In the particular case of litter, I chose an argument and motivation that Elinor Ostrom used in a parallel situation, and which she won a Nobel Prize for, and so I sought to apply it. It seemed to explain the key feature of what we actually see. I had internally been through the analysis that neither the standard economic cost/benefit explanation, nor the criminal fine/risk argument seemed to explain what we actually see, whereas this Ostrom-esque argument seemed to explain the key features.

So it is a hypothesis that appears to explain key features of the data, but it requires testing for confirmation. Perhaps there's a PhD in it for someone. Though the economics of litter-dropping is perhaps not the most exciting PhD to embark on, though maybe that means you have a lot of space in the field not yet addressed.

Not being an a..eh.le. Why do you worry about being an a..eh.le? Why does anyone worry about not being an a..eh.le? Surely because you do expect some kind of a benefit from not being a..eh.le, from a fairly wide range of people. But then there is a minority that don't see it that way. It's a similar kind of argument to the Ostrom-esque one I was making. But it is also cod psychology as LPM defines it, and we need to find how to test it. Perhaps we can test it by asking people: why do you try not to be an a..eh.le? We could perhaps also interview some a..eholes and try to understand why they don't try to change that.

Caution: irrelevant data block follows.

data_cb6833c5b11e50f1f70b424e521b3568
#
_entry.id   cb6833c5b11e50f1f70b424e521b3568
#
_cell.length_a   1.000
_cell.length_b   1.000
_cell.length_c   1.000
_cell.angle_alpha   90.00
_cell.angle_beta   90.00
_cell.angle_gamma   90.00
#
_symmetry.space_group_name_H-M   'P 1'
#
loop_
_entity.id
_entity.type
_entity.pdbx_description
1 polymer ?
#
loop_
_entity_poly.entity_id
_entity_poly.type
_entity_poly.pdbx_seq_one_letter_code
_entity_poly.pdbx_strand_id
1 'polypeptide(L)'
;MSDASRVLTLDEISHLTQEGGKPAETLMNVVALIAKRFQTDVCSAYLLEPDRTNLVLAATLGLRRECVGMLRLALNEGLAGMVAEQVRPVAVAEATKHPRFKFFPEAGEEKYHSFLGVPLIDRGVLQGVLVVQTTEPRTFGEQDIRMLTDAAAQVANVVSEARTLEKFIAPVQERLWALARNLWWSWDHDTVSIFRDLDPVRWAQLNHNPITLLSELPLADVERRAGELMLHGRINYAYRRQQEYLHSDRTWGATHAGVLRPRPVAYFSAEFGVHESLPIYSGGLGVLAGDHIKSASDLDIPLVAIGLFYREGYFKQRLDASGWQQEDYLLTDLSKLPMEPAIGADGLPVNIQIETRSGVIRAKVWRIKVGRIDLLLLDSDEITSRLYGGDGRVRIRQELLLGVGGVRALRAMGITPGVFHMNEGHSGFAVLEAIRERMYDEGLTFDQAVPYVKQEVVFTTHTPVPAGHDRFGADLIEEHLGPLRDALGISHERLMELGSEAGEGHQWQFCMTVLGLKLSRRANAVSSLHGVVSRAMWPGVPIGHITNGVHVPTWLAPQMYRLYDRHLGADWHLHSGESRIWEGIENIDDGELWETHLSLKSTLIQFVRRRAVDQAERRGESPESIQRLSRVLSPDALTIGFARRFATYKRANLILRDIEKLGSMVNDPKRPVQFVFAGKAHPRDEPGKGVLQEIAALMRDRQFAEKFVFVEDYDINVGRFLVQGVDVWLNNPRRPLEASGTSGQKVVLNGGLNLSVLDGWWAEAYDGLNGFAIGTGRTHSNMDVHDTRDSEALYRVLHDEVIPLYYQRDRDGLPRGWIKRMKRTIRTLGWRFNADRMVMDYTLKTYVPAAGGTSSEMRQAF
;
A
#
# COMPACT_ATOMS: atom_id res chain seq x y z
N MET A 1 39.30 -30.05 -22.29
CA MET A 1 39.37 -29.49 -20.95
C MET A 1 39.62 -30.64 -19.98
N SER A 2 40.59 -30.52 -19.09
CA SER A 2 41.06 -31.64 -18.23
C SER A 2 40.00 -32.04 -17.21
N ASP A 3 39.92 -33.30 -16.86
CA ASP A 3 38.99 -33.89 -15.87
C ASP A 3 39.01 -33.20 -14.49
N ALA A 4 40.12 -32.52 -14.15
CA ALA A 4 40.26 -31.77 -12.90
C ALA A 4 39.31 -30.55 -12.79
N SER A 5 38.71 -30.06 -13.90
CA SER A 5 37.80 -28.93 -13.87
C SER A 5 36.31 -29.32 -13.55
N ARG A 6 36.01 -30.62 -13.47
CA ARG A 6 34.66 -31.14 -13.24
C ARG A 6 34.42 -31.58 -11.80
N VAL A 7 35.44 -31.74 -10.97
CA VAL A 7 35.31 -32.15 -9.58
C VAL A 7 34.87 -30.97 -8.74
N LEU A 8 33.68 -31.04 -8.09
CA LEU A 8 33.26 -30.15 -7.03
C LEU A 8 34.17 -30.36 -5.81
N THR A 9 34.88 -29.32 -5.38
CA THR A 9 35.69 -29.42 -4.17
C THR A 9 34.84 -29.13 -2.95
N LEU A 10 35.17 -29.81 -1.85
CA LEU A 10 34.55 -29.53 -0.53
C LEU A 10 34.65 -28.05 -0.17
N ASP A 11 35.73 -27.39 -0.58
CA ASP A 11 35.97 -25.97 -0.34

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Re: Is your energy supplier going bust?

Post by Woodchopper » Sat Nov 06, 2021 9:29 am

Visually engaging article from the FT (which doesn’t seem to be paywalled). https://ig.ft.com/europes-gas-crisis-pi ... explainer/